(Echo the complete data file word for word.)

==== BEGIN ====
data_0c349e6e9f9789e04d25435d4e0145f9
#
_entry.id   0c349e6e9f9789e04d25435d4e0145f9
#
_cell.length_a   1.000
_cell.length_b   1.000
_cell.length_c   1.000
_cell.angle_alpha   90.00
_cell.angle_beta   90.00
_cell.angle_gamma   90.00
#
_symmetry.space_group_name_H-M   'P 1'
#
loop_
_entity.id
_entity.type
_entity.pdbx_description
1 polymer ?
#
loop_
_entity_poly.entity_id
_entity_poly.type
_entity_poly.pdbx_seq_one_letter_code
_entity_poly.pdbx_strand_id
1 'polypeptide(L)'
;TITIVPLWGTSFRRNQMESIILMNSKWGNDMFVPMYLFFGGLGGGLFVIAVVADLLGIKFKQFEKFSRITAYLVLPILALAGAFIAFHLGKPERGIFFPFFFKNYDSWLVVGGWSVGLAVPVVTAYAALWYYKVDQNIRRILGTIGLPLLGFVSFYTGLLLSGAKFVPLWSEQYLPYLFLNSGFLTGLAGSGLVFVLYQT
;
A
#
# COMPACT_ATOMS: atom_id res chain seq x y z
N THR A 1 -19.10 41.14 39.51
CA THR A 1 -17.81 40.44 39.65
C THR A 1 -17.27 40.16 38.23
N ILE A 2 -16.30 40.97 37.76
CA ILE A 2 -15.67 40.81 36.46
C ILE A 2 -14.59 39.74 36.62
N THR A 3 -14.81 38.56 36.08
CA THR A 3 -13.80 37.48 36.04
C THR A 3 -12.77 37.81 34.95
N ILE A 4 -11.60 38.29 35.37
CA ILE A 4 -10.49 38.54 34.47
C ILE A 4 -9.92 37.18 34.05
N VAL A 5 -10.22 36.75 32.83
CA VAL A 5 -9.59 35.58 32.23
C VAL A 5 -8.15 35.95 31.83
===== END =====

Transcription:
data_0c349e6e9f9789e04d25435d4e0145f9
#
_entry.id   0c349e6e9f9789e04d25435d4e0145f9
#
_cell.length_a   1.000
_cell.length_b   1.000
_cell.length_c   1.000
_cell.angle_alpha   90.00
_cell.angle_beta   90.00
_cell.angle_gamma   90.00
#
_symmetry.space_group_name_H-M   'P 1'
#
loop_
_entity.id
_entity.type
_entity.pdbx_description
1 polymer ?
#
loop_
_entity_poly.entity_id
_entity_poly.type
_entity_poly.pdbx_seq_one_letter_code
_entity_poly.pdbx_strand_id
1 'polypeptide(L)'
;TITIVPLWGTSFRRNQMESIILMNSKWGNDMFVPMYLFFGGLGGGLFVIAVVADLLGIKFKQFEKFSRITAYLVLPILALAGAFIAFHLGKPERGIFFPFFFKNYDSWLVVGGWSVGLAVPVVTAYAALWYYKVDQNIRRILGTIGLPLLGFVSFYTGLLLSGAKFVPLWSEQYLPYLFLNSGFLTGLAGSGLVFVLYQT
;
A
#
# COMPACT_ATOMS: atom_id res chain seq x y z
N THR A 1 -19.10 41.14 39.51
CA THR A 1 -17.81 40.44 39.65
C THR A 1 -17.27 40.16 38.23
N ILE A 2 -16.30 40.97 37.76
CA ILE A 2 -15.67 40.81 36.46
C ILE A 2 -14.59 39.74 36.62
N THR A 3 -14.81 38.56 36.08
CA THR A 3 -13.80 37.48 36.04
C THR A 3 -12.77 37.81 34.95
N ILE A 4 -11.60 38.29 35.37
CA ILE A 4 -10.49 38.54 34.47
C ILE A 4 -9.92 37.18 34.05
N VAL A 5 -10.22 36.75 32.83
CA VAL A 5 -9.59 35.58 32.23
C VAL A 5 -8.15 35.95 31.83